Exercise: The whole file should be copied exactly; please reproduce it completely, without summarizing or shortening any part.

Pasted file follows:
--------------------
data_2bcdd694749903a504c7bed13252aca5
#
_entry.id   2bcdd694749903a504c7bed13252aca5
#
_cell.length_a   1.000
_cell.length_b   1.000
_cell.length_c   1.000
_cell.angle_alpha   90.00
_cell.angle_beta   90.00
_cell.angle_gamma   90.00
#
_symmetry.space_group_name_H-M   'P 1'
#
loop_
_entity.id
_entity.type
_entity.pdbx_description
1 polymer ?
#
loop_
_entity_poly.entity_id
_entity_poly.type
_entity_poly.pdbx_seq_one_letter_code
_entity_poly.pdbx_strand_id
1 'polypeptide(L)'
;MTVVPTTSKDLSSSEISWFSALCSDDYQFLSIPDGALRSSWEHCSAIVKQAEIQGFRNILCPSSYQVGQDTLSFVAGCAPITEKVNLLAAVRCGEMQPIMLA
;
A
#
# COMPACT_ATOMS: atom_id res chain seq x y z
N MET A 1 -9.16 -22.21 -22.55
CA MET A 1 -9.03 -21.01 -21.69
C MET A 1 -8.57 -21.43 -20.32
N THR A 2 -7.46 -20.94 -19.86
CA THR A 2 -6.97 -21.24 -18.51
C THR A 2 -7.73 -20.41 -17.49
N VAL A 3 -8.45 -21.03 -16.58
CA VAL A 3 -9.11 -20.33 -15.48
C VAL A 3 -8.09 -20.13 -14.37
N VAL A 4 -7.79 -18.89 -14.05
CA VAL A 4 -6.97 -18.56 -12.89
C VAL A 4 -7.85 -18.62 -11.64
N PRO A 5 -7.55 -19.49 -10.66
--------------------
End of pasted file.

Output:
data_2bcdd694749903a504c7bed13252aca5
#
_entry.id   2bcdd694749903a504c7bed13252aca5
#
_cell.length_a   1.000
_cell.length_b   1.000
_cell.length_c   1.000
_cell.angle_alpha   90.00
_cell.angle_beta   90.00
_cell.angle_gamma   90.00
#
_symmetry.space_group_name_H-M   'P 1'
#
loop_
_entity.id
_entity.type
_entity.pdbx_description
1 polymer ?
#
loop_
_entity_poly.entity_id
_entity_poly.type
_entity_poly.pdbx_seq_one_letter_code
_entity_poly.pdbx_strand_id
1 'polypeptide(L)'
;MTVVPTTSKDLSSSEISWFSALCSDDYQFLSIPDGALRSSWEHCSAIVKQAEIQGFRNILCPSSYQVGQDTLSFVAGCAPITEKVNLLAAVRCGEMQPIMLA
;
A
#
# COMPACT_ATOMS: atom_id res chain seq x y z
N MET A 1 -9.16 -22.21 -22.55
CA MET A 1 -9.03 -21.01 -21.69
C MET A 1 -8.57 -21.43 -20.32
N THR A 2 -7.46 -20.94 -19.86
CA THR A 2 -6.97 -21.24 -18.51
C THR A 2 -7.73 -20.41 -17.49
N VAL A 3 -8.45 -21.03 -16.58
CA VAL A 3 -9.11 -20.33 -15.48
C VAL A 3 -8.09 -20.13 -14.37
N VAL A 4 -7.79 -18.89 -14.05
CA VAL A 4 -6.97 -18.56 -12.89
C VAL A 4 -7.85 -18.62 -11.64
N PRO A 5 -7.55 -19.49 -10.66